Achieving Candidacy (Qualifying and Comprehensive Examinations)
Students applying to the PhD program in survey and data science come from a variety of backgrounds. To help assure that all PhD students are equally prepared for candidacy, students must pass both the Qualifying Examination and a Comprehensive Examination in order to advance to candidacy.
The purpose of the Qualifying Examination (QE) is to test students on their mastery of survey and data science at a level equivalent to that of the successful MS students from MPSDS. All PhD students must complete the QE within twelve months os their entry into the program. The exam is offered the 4th Friday in May, which makes it possible for incoming students to take the exam before they formally begin the PhD program.
The Comprehensive Examination (CE) is designed to assess whether a student has sufficient knowledge, creativity, and aptitude to develop and complete a dissertation. More specifically, the CE tests students’ ability to identify research questions and design a research study that helps to resolve the problem, communicate the study’s rationale and design in writing, and defend the CE paper in an oral exchange with a faculty committee. Students prepare a paper to be discussed with an exam committee in an oral defense to be held no later than the end of May of their second year. A student who passes the CE will be recommended for candidacy to Rackham Graduate School (Rackham Graduate School Candidacy Guidelines).
Detailed documents outlining the examination policies can be requested via email email@example.com.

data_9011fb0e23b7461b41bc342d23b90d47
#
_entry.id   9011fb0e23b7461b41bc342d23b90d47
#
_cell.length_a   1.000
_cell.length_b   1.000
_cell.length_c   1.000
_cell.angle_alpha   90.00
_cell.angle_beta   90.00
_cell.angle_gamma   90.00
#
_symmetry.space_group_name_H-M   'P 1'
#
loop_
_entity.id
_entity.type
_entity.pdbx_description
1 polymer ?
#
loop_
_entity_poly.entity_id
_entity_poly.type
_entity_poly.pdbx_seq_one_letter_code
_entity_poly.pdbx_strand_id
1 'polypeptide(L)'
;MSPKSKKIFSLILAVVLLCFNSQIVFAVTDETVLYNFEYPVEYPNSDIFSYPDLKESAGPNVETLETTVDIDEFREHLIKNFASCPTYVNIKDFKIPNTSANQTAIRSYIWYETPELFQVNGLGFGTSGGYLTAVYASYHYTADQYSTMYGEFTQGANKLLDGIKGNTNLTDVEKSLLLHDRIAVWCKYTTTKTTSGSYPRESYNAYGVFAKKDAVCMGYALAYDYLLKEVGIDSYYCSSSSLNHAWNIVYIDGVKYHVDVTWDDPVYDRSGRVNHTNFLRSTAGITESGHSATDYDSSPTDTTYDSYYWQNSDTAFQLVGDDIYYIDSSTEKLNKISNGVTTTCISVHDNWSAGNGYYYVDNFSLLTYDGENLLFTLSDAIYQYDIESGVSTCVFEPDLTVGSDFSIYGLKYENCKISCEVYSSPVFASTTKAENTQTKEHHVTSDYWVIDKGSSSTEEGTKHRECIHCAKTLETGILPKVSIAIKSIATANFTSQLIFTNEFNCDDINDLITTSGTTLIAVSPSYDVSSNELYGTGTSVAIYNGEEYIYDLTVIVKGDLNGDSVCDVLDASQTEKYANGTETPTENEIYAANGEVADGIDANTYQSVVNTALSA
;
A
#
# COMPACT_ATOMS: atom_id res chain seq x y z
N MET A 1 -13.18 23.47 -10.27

The prospectus is a doctoral candidate’s proposal or plan for dissertation research and writing. In unison with writing a prospectus, a student must assemble a dissertation committee following Rackham Graduate School Guidelines and work with the designated MPSDS administrative contact to submit the required committee paperwork.
A dissertation prospectus is a proposal for research that has not yet been completed. The prospectus should contain: (1) an abstract of the specific aims of the investigation; (2) the background and significance of the proposed research, including the conceptual framework; (3) the research design and methods of procedure, including measurement techniques to be used, if applicable; (4) analysis strategies to be followed; (5) a tentative timetable.
Students are required to meet this milestone before the end of the 3rd year of their doctoral studies (end of winter term).
Detailed documents outlining the prospectus proposal policy can be requested via email firstname.lastname@example.org.
Writing and Defending Dissertation
The dissertation is a document in which a student presents his or her research and findings. It is a comprehensive scholarly product that represents the student's own work. The final steps for the completion of the doctoral degree entail preparing the dissertation for oral defense, conducting the oral defense and submitting the final copy of the dissertation to Rackham Graduate School.
Students are required to complete this milestone before the end of the 4th year of their doctoral studies (end of winter term).
Rackham Graduate School provides many resources related to the completion of this milestone including The Dissertation Handbook, which will provide details about the process of completing the dissertation.